In my view, the seemingly unstoppable rise in energy prices is the biggest problem confronting the U.S. economy and financial markets. Compared to 1999 when oil prices were low, we are now spending an additional $250 billion per year on imported crude oil. U.S. households bear the brunt of the burden where total energy price increases (petroleum products, gas, electricity, etc.) have added nearly $400 billion in additional annual consumer costs compared to 1999. Given that consumer spending, in a good year, increases about $500 billion, this added energy burden is very significant and is slowing real consumer spending sharply. On a slightly positive note, personal income did rise $681 billion last year.
There have been serious problems in the housing and financial sectors, but the rest of the economy has held up fairly well. First quarter real GDP growth was revised up to 0.9% (2.1% excluding housing), and the annual total GDP inflation rate is a low 2.2%. I think we have so far avoided recession and higher inflation because businesses and labor have been working very hard to control costs, keep productivity rising and stay competitive in global markets. I would hate to see all that effort lost due to spiraling energy prices.
It is not clear that real market demand and supply factors are the principal factors driving this price spiral. U.S. crude oil imports peaked in June of 2005 and are now down about 10%. Total industrialized nation demand is down, but emerging nation demand (China, India, etc.) is still rising. All in all, growth in total world oil demand – while still positive – is tapering off. Meanwhile, the OPEC (Organization of Petroleum Exporting Countries) cartel has cut production while the non-OPEC oil supply is rising. I think this fall in oil demand and rise in non-OPEC oil supply will likely continue, driven by these extraordinarily high prices. If so, then hopefully oil prices will fall before serious damage is done to the economy.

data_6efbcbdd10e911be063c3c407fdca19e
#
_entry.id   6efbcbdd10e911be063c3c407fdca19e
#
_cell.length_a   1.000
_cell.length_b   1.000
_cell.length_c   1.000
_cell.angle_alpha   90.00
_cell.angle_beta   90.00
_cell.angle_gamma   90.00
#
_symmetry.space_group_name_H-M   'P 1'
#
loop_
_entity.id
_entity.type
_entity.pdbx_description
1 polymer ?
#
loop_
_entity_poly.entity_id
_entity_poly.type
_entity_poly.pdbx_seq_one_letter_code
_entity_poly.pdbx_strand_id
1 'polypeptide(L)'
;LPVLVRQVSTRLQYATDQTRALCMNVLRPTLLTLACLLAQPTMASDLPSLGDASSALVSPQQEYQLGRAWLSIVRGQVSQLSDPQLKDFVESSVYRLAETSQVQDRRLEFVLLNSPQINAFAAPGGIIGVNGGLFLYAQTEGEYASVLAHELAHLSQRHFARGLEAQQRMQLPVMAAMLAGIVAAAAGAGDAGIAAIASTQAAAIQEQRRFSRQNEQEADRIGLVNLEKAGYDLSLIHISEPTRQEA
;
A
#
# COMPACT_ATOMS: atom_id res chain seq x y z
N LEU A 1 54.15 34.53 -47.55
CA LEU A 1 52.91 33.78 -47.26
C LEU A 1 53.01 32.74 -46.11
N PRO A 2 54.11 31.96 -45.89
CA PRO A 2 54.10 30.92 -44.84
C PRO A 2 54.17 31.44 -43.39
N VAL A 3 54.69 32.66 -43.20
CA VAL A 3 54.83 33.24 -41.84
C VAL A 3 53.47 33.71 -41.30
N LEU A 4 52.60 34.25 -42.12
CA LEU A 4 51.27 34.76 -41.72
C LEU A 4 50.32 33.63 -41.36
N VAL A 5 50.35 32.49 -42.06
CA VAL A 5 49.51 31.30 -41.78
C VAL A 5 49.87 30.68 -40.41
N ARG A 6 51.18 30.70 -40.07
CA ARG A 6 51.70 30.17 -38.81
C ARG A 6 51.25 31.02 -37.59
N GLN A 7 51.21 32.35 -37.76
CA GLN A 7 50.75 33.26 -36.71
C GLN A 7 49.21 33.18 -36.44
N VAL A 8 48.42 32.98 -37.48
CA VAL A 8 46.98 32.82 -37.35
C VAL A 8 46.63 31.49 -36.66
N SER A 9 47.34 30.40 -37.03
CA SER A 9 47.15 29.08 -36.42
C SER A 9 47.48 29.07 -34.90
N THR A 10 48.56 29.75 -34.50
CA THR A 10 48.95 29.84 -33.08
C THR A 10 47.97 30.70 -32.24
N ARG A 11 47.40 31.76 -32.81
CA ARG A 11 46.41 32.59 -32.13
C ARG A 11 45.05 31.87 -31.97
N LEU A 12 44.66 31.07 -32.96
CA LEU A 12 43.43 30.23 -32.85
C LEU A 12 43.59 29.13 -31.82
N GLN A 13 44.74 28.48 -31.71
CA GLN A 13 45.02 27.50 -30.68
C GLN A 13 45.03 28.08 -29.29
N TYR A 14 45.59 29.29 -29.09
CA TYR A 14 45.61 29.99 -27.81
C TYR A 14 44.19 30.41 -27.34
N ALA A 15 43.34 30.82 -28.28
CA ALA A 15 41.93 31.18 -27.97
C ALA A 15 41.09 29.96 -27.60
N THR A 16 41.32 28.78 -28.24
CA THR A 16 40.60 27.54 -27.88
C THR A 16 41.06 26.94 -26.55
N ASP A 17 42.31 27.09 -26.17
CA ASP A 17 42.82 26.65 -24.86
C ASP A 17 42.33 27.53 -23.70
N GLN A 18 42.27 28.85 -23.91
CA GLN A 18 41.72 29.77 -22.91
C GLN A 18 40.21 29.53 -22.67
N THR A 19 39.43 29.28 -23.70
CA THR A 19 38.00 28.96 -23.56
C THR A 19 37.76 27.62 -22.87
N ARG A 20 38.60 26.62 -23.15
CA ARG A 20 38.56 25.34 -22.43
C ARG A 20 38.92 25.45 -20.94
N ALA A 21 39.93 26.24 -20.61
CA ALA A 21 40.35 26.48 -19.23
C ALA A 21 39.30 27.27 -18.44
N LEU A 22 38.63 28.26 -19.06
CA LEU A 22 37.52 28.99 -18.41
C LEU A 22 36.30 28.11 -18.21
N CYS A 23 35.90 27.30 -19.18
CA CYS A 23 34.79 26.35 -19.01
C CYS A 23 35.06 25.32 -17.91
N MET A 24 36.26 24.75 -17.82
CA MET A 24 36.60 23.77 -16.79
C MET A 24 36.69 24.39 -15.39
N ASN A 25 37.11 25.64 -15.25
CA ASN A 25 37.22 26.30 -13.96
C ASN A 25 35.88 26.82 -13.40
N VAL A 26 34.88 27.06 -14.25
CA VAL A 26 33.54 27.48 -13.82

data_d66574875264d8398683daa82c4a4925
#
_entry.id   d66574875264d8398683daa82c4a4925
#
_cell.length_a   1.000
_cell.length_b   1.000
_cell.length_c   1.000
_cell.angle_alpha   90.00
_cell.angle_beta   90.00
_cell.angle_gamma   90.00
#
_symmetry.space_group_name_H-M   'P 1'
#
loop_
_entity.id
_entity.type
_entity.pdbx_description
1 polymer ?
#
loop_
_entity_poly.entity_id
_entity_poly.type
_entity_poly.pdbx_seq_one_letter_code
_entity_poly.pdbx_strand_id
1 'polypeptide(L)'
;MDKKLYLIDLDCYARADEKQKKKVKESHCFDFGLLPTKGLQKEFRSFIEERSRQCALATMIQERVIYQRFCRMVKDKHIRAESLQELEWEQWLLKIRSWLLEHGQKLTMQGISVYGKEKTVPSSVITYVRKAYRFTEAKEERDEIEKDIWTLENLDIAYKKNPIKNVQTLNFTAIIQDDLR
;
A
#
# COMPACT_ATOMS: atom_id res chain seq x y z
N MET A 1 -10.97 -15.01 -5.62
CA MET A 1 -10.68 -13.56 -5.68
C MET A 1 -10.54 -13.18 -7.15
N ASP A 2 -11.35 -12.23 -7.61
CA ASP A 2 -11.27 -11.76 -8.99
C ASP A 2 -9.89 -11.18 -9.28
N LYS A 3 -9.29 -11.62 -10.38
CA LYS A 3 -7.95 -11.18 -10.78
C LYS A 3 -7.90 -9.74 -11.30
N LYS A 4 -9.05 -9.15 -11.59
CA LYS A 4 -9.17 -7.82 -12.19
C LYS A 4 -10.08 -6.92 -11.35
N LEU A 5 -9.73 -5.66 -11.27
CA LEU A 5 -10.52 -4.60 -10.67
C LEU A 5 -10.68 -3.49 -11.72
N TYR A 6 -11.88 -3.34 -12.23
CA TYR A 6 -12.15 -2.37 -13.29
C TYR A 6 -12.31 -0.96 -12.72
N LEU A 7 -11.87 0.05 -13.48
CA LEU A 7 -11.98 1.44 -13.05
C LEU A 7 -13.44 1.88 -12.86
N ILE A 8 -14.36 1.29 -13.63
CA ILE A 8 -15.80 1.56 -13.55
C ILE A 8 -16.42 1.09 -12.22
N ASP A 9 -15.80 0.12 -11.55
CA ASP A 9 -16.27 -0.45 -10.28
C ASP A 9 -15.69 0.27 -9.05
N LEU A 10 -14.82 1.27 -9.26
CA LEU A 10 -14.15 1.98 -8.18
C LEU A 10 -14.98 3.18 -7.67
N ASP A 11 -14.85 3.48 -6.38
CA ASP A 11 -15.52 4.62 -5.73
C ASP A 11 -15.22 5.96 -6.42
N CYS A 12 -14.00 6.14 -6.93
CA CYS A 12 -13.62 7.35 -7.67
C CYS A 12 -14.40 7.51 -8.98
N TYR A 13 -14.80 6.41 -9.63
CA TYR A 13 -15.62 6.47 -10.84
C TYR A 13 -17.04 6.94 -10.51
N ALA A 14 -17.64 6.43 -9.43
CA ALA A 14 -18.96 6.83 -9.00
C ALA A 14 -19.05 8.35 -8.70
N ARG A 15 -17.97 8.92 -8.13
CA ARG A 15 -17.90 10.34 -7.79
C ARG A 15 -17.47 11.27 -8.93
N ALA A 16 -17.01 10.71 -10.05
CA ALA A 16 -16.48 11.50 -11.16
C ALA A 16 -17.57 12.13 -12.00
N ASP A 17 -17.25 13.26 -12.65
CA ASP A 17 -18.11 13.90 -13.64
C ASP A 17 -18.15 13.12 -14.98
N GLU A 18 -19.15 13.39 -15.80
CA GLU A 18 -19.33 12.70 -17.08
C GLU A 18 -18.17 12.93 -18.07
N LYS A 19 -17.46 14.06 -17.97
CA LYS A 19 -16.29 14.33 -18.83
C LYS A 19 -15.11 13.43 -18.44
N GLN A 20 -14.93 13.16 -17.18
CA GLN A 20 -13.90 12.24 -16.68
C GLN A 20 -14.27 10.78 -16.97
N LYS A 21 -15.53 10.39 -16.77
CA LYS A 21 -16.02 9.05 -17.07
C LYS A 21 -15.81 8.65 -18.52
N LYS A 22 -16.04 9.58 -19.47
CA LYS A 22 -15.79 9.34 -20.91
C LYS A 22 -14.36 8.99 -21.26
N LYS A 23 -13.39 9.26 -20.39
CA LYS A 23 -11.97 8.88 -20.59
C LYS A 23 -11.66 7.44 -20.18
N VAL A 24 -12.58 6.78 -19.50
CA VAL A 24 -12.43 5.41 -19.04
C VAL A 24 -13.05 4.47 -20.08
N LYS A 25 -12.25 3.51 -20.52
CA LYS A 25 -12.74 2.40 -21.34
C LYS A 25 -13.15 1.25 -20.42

So, why are prices so high? Some argue that major increases in speculation in futures markets are the culprit. Others blame OPEC. I agree with both assessments. With energy demand and supply relatively fixed over the short-run, speculators may be able to push prices around, but after a while, folks start to make adjustments – cutting back on driving, taking public transportation, converting heating systems. Oil and alternative energy supply is beginning to expand. Sometimes you see the underlying reality in the small things. I read last week that a farmer in Indiana had spent $100,000 drilling an oil well and putting in a pump and storage tank. He is lifting three barrels a day. At first that sounded silly to me, but after doing the math, I see that if he nets $100 per barrel, he will bring in $109,500 in the first year. Using our jargon, that’s a very good ROI (Return on Investment)!
We do have a strong and resilient economy and financial system that is faring remarkably well under tough circumstances. I continue to believe that we will see a significant drop in energy prices, and I hope and expect that drop will come before it triggers a recession. Consequently, I am not recommending a “bunker mentality” at this time.